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Roger De Hoveden The Annals vol.1., From A.D. 732 To A.D. 1180.


Sir John Froissart's Chronicles of England, France, Spain and the Ajoining Countries from the latter part of the reign of Edward II to the coronation of Henry IV in 12 volumes 

Chronicles of Enguerrand De Monstrelet (Sir John Froissart's Chronicles continuation) in 13 volumes 

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Roger De Hoveden
The Annals vol.1., From A.D. 732 To A.D. 1180.
page 31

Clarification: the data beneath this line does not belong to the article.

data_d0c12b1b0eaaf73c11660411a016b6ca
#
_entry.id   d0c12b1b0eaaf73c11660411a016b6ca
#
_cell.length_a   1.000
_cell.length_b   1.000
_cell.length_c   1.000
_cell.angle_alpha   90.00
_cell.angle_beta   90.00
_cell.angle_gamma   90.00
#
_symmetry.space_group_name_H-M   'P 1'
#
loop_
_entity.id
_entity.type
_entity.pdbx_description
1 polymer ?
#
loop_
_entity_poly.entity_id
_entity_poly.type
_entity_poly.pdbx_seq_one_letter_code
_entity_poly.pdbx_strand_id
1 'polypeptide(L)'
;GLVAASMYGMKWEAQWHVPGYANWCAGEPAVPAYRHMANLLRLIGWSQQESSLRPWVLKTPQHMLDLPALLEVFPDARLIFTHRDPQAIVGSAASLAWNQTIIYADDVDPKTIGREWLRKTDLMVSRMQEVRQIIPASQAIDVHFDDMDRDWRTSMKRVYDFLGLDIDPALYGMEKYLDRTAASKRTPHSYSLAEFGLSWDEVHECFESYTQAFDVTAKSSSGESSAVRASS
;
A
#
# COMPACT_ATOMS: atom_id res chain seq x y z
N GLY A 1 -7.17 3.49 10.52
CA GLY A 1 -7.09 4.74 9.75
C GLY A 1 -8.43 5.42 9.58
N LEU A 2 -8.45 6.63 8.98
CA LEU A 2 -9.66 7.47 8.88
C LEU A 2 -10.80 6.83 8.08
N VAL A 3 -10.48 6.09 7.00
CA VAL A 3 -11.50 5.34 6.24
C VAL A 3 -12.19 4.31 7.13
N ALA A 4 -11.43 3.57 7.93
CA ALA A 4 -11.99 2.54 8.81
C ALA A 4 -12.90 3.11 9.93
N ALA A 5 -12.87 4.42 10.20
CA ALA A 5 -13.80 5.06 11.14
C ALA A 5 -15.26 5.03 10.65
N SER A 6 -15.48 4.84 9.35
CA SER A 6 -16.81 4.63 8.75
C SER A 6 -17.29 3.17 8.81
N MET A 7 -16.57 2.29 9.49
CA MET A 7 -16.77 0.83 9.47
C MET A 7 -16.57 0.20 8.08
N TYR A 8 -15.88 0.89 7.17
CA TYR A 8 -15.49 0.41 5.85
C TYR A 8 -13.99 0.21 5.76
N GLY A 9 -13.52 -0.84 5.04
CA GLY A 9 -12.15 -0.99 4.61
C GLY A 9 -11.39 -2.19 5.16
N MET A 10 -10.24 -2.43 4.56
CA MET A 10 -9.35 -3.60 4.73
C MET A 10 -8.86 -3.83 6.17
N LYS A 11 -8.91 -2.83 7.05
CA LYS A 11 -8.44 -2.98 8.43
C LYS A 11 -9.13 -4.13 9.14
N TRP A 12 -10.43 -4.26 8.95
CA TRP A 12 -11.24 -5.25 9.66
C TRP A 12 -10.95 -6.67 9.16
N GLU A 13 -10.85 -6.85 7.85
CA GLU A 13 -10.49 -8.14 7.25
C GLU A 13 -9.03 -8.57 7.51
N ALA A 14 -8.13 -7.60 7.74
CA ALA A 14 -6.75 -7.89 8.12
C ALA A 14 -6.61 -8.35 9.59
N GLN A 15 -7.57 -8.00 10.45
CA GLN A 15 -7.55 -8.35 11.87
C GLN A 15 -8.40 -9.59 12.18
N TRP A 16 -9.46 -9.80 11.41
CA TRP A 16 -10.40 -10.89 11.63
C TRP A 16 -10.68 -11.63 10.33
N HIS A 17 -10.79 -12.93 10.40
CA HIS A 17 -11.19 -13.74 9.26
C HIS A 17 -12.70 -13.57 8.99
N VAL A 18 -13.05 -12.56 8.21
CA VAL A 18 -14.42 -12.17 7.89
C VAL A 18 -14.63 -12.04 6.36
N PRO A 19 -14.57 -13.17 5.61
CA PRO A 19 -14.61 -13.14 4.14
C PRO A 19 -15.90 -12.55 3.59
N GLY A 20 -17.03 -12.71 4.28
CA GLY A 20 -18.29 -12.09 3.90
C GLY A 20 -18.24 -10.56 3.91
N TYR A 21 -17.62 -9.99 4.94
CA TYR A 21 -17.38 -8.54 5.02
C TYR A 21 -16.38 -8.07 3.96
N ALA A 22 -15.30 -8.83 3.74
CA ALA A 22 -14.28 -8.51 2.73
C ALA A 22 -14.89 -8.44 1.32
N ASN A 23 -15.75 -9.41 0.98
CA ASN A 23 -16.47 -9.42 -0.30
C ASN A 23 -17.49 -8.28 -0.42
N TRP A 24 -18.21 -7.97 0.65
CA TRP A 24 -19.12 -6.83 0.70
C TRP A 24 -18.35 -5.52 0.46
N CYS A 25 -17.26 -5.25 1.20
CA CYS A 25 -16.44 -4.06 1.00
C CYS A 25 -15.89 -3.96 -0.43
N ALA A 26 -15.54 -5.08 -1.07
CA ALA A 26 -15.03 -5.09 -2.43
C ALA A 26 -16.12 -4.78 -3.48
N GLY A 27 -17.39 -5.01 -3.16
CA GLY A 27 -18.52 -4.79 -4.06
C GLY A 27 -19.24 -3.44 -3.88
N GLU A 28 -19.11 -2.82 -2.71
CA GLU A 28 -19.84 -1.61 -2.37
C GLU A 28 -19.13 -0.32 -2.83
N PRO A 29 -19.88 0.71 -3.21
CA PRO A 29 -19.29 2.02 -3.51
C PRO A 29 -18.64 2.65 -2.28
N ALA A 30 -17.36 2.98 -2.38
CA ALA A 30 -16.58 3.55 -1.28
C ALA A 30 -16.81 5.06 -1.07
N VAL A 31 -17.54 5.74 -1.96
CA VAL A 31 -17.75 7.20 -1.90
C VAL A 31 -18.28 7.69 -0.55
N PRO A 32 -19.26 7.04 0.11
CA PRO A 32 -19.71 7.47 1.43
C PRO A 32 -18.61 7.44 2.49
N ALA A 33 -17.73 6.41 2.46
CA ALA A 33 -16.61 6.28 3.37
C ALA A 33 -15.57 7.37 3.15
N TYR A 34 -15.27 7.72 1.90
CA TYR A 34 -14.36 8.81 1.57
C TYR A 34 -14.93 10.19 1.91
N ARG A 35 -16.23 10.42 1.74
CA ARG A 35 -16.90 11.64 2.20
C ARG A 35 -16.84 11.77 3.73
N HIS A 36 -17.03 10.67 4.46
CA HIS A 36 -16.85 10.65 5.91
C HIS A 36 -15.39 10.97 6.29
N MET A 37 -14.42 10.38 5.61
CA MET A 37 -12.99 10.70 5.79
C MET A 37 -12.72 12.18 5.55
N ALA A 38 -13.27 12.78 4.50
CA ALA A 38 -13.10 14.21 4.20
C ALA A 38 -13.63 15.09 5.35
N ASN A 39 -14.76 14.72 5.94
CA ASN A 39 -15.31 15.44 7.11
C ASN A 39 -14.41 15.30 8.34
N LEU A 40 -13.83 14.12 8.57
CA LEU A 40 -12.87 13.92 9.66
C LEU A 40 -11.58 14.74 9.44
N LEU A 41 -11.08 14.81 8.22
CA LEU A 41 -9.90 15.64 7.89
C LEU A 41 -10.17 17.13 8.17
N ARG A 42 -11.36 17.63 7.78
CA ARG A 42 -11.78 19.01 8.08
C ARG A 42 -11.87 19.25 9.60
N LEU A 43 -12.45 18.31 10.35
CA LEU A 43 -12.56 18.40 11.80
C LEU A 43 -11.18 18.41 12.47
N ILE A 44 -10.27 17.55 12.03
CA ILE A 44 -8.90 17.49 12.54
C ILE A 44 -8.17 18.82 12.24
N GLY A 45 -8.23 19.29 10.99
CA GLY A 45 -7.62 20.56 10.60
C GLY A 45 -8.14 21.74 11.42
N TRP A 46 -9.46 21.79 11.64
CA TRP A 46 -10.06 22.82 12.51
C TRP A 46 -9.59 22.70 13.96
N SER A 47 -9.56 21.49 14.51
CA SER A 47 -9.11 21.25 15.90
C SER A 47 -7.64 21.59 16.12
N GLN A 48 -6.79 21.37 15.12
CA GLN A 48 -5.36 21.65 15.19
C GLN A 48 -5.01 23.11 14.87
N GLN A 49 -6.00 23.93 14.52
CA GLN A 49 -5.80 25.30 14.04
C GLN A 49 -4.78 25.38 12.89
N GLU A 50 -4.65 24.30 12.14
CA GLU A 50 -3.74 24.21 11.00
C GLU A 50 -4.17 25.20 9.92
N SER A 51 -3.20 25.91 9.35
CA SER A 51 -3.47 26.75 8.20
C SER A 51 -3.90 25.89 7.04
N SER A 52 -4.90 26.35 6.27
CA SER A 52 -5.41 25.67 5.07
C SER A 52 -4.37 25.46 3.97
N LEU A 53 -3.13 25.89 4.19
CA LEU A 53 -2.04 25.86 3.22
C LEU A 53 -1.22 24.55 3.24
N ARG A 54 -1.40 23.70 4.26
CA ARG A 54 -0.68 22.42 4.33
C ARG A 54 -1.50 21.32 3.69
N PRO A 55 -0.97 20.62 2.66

20 ANNALS OF EOGEE DE HOVEDEN. A. D. 749. given me, I would sooner choose your son than yourself, he-cause he seems to be the younger;" on which king Charles is said to.have replied:—" If you had chosen me, you should have had my son, but inasmuch as you have chosen him, you shall have neither me nor him for your own." However, on account of her wickedness, the king conferred on her a most excellent monastery, in which, laying aside her secular dress, and hypocritically assuming the garb of the nuns, she spent a very few years. For as this execrable woman lived wickedly in her own country, so much more the miserably and wickedly was she discovered to have been living in a foreign land. For, a short space of time having elapsed, while by some she was supposed to be performing her appropriate duties, she was debauched by a certain low fellow of her own nation. " Let cloudy error give way before justice ; let it cease, in fact, to seem a wondrous thing, that a woman should be taken in adultery." There is nothing for one to wonder at ; " Nothing is there concealed which shall not be known." After this, by order of the emperor Charlee the Great, she was, with great weariness and anguish of mind, expelled from her holy monastery, and, exposed to the reproaches of all, passed the rest of her life in poverty and misery ; attended to the last by one poor servant, and begging daily at houses and castles and in cities, she died miserably at Pavia.65 Brithric, the glorious king of the West-Saxons, being dead, king Egbert succeeded him in the rule and sway, and, springing from the royal stock, placed the diadem of the whole kingdom on his head, being encircled with a most ample crown. For he was a most active man, and, distinguished for his power, he subjected many realms to his dominion. He reigned thirty-six years and seven months. To Egbert succeeded his most mighty son Ethçlwulph, who by his noble wife had four sons, whose names were Ethelbald, Ethelbert, Ethelred, and Alfred, all of whom in turn succeeded to the kingdom. Cuthred, therefore,66 the above mentioned king of Wessex, after having conquered the most valiant earl Edelhun,6' as I have already68 mentioned elsewhere, when, in the thirteenth 65 Asser says that he had conversed with persons who had seen her begging there. 65 He now reverts for a period of about fifty years. « Or Adhelm. 68 This is an error, as he has not mentioned the victory over Edelhun,

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